Jan 22, 2021 - Economy & Business

Big bank bond trading soared in 2020

Data: Analysis of company filings; Chart: Axios Visuals
Data: Analysis of company filings; Chart: Axios Visuals

The pandemic helped to pull big banks’ bond trading revenue out of a multi-year slump.

Why it matters: Revenue within the so-called fixed income, currency and commodity (FICC) divisions has been slowing for years.

By the numbers: Revenues across bond trading desks at Goldman Sachs, Citi, Morgan Stanley, JPMorgan and Bank of America collectively rose to roughly $68 billion in 2020 — the highest level in at least 10 years, according to an Axios analysis of company filings.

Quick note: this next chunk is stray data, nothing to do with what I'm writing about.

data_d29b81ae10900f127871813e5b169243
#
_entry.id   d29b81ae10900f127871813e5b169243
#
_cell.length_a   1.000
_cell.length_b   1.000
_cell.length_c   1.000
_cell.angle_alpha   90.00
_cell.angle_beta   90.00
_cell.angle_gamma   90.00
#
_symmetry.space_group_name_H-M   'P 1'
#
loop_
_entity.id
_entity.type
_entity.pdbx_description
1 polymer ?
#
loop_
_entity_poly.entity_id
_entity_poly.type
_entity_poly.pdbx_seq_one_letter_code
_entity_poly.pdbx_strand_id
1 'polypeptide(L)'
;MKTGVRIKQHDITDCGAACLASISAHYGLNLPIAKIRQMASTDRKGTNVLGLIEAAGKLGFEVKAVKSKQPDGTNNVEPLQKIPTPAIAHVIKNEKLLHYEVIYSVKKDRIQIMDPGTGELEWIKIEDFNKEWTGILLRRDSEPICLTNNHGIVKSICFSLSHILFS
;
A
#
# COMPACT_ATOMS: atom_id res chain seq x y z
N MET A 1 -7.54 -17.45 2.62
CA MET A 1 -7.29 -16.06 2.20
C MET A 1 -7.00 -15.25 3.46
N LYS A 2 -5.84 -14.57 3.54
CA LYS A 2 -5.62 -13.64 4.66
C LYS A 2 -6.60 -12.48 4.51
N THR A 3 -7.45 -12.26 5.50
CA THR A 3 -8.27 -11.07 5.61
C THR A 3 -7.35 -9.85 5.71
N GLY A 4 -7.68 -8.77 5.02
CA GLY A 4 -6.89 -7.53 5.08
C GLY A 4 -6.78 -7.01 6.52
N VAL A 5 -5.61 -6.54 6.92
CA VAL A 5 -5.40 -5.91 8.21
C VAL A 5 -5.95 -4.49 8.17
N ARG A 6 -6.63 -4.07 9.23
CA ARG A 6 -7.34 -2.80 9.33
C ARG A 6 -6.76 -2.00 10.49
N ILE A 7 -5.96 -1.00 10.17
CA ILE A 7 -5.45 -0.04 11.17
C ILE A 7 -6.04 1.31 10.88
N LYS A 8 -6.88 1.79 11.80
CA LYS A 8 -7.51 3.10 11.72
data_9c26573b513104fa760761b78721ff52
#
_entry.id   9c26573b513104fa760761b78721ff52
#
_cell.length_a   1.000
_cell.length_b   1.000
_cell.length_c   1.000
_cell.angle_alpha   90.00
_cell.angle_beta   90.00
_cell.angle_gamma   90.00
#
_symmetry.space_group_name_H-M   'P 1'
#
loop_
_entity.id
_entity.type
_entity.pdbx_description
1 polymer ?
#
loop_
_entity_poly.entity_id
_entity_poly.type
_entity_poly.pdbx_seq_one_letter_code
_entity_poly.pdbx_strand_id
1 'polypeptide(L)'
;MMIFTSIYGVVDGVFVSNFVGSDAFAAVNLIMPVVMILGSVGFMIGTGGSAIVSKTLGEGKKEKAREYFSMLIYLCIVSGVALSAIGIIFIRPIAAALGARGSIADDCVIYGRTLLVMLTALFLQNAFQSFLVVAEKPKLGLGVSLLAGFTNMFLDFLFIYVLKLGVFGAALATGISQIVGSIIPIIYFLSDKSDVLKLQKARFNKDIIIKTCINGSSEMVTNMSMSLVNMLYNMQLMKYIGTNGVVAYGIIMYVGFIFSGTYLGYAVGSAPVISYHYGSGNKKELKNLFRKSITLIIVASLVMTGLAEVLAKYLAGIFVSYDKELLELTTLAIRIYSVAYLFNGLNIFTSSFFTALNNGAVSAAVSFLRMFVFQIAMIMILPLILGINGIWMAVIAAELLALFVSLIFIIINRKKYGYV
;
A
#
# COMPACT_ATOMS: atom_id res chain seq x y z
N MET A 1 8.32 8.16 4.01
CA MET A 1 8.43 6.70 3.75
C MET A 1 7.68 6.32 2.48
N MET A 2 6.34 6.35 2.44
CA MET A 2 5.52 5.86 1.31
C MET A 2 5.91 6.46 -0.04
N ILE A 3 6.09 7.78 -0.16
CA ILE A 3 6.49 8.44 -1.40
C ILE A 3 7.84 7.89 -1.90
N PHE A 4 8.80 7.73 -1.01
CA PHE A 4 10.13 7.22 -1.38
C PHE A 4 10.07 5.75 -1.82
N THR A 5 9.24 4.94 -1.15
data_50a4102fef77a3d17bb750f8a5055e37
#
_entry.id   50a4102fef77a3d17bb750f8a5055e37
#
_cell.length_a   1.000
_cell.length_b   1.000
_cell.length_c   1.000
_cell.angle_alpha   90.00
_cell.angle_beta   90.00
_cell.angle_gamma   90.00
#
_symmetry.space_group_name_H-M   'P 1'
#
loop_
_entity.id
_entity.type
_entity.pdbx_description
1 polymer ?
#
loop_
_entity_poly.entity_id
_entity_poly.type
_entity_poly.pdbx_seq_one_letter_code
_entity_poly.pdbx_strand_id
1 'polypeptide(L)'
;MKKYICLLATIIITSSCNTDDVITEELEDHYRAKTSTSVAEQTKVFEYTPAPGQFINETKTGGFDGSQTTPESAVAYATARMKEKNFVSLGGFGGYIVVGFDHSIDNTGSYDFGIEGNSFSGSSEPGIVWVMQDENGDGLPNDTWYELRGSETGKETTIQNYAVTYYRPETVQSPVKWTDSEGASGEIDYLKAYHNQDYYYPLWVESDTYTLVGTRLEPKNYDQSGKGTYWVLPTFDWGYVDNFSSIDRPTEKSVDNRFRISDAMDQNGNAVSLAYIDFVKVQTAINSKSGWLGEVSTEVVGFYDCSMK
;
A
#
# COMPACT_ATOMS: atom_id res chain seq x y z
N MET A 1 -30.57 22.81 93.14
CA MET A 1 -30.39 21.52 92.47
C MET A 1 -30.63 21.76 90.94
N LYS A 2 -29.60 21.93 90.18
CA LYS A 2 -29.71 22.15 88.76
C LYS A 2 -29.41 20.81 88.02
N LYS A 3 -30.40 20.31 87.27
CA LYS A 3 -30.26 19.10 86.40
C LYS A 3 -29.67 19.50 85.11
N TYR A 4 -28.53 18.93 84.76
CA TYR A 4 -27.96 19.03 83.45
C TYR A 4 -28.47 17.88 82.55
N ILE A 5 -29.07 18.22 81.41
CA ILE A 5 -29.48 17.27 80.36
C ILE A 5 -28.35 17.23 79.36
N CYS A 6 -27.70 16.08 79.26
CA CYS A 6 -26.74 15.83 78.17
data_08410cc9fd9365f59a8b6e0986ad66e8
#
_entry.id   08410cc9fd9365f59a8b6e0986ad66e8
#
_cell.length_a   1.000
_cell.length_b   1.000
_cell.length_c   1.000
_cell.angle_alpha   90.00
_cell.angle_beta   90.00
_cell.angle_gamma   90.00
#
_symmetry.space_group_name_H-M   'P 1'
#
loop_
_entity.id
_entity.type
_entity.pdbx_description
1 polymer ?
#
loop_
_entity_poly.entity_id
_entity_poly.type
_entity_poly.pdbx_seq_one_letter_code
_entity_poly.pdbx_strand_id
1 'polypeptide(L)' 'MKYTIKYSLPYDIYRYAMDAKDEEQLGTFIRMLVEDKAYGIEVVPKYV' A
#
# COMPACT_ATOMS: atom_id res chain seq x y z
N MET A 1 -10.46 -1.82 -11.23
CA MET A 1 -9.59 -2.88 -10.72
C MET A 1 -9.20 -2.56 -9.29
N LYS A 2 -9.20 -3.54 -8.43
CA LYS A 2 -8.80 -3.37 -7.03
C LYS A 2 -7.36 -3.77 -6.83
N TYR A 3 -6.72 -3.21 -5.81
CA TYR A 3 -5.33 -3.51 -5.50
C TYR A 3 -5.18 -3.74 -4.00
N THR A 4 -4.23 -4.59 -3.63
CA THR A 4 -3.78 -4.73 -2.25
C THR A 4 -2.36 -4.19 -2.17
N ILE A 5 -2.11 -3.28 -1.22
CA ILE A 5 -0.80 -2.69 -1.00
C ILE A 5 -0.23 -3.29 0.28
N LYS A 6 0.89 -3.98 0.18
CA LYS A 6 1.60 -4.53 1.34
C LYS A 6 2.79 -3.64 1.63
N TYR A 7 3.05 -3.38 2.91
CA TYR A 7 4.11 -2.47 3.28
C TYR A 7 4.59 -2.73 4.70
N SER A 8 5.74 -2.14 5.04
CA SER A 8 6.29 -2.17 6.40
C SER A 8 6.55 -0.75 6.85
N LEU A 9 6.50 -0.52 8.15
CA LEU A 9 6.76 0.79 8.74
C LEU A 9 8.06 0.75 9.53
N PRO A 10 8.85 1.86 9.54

• Goldman Sachs said FICC revenues rose 57% compared to 2019, helped by a record level of financing revenues.
  • Morgan Stanley said its desk posted the highest revenues in over a decade.

What happened: Trading volume surged after investors rushed into safe-haven assets as the coronavirus hit financial markets. The Fed’s intervention in credit markets also boosted investment banks.

Yes, but: Bond trading activity slowed for some players like Bank of America in the last quarter of the year, as Bloomberg notes.

  • What they’re saying: Strong credit trading "was more than offset by declines across most macro products and mortgage trading," Paul Donofrio, BofA's bank's chief financial officer, told analysts this week.

Other banks missed analysts' high expectations: Morgan Stanley and JPMorgan were the only big banks to top Wall Street’s FICC forecasts.

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